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Absolument Absinthe – The Green Fairy lives – (March 16, 2012 New Fragrance Listing)

 

Photo - Wikipedia - La Muse Verte - Albert Maignon- 1896
 

Pascal Rolland sounds like an interesting guy. Possibly, you say, but who on earth is Pascal Rolland?

He wasn’t on my radar until a few weeks ago when I started nosing around the old internet, tracking down info on absinthe.

And why was I so keen on learning about absinthe? Because I did it again – I bought a bottle of perfume online, on impulse, and unsniffed. To alleviate my guilt ( another bottle of juice) and anxiety (what if it’s vile juice) while I waited for the package to arrive from France, I did the “well, at least I’ll have expanded my knowledge” rationalization, and learned as much as I could find about absinthe, the forbidden green drink famous for driving most of Europe mad more than a century ago.

Gwen wrote about absinthe and the “green fairy” in her post about Fou d’Absinthe (Crazy about Absinthe) from L’Artisan Parfumeur. Absinthe is a highly alcoholic drink, distilled like gin, containing a “holy trinity” of  herbs, which when mixed with water poured over a sugar cube, turns a pale milky green colour. The herbs are artemisa (wormwood) which gives it the distinct bitter note, green anise, and sweet fennel, which give it the licorice note, and it’s the chlorophyll in the distilled plants which results in the green colouration when water is added.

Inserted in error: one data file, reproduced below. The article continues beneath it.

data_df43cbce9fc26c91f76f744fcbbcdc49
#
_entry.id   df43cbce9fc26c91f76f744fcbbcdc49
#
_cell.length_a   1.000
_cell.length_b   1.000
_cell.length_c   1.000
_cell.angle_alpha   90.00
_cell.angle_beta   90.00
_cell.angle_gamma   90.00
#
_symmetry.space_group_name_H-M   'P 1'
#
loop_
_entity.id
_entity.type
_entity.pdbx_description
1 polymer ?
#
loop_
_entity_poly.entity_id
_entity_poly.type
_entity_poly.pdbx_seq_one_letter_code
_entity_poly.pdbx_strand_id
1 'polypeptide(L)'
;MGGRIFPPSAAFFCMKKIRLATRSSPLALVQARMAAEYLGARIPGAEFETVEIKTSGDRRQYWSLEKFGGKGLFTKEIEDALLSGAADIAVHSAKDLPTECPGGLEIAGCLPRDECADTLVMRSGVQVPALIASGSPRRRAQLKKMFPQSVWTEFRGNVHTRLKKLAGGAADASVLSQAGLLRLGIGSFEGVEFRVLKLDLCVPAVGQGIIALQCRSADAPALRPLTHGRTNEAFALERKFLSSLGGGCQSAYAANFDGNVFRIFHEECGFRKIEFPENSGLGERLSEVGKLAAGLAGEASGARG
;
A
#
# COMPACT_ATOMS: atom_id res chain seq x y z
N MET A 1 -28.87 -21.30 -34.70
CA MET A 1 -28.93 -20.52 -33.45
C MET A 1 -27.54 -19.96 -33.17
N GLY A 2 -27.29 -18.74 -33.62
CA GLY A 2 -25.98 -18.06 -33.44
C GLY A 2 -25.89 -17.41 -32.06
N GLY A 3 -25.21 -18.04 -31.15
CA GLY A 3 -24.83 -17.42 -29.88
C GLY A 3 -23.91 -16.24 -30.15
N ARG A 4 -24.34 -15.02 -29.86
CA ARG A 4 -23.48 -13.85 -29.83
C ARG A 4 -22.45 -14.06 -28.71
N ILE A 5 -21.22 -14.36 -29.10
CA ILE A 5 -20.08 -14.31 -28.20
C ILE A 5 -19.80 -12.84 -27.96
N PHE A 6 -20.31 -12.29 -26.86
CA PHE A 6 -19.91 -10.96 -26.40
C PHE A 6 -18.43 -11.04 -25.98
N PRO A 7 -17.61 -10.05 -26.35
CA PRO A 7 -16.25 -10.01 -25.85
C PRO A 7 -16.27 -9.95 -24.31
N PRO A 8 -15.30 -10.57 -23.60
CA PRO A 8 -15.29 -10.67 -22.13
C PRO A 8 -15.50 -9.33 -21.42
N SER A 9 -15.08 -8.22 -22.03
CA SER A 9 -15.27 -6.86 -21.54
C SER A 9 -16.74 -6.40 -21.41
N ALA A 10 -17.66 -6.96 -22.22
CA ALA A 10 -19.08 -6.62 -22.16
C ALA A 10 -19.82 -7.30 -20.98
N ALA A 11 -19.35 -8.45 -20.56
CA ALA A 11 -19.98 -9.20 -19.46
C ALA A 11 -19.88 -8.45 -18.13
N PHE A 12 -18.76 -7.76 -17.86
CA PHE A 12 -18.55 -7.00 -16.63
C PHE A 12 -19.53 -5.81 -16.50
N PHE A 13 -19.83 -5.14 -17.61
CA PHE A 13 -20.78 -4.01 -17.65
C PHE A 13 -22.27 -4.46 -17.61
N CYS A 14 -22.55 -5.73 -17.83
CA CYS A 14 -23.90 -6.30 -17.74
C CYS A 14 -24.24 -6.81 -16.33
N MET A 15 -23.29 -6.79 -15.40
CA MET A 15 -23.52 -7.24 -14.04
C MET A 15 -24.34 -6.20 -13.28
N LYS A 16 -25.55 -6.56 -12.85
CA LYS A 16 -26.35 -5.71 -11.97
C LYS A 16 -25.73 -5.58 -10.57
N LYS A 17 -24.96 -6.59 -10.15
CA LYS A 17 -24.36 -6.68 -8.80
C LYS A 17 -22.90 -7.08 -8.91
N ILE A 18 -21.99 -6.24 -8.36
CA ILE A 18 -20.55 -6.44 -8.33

The mythology around absinthe is huge. A simple form of it was used by the Greeks and Romans for its healing properties. It was given to French soldiers in the 1860’s as a pain-killer and anti-parasitic, and its use spread into the French population in the late 1800’s. Everybody drank absinthe – it was the hot drink, especially for the cool people such as artists, writers and thinkers. The effect of absinthe was described as “lucid drunkenness” and it became the Nectar of the Poets.

By 1910, sales of absinthe exceeded sales of wine in France – Mon Dieu! – thousands were addicted to absinthe, and the wine industry fought back, so in 1915 it was banned in France, and by 1917 it was illegal everywhere. The Green Fairy, the magical herbal trinity, was held responsible for making people crazy-mad, but in truth it was the high alcohol content that created a generation of alcoholics. The Green Fairy, the Green Muse, The Green Witch, the Green Devil, was banned until 1999.

Which brings me back to Pascal Rolland. M. Rolland is the CEO of Liquoristerie de Provence, and in 1999 he re-introduced absinthe to Europe with the Versinthe brand, (check out this video) after over a year’s work in partnership with Marc Villaceque, an expert liquoriste and nose from Grasse. Versinthe resurrected the myth of absinthe, and this time around the drink is built on four aromatic principles, using twenty plants, along with the original mystical three.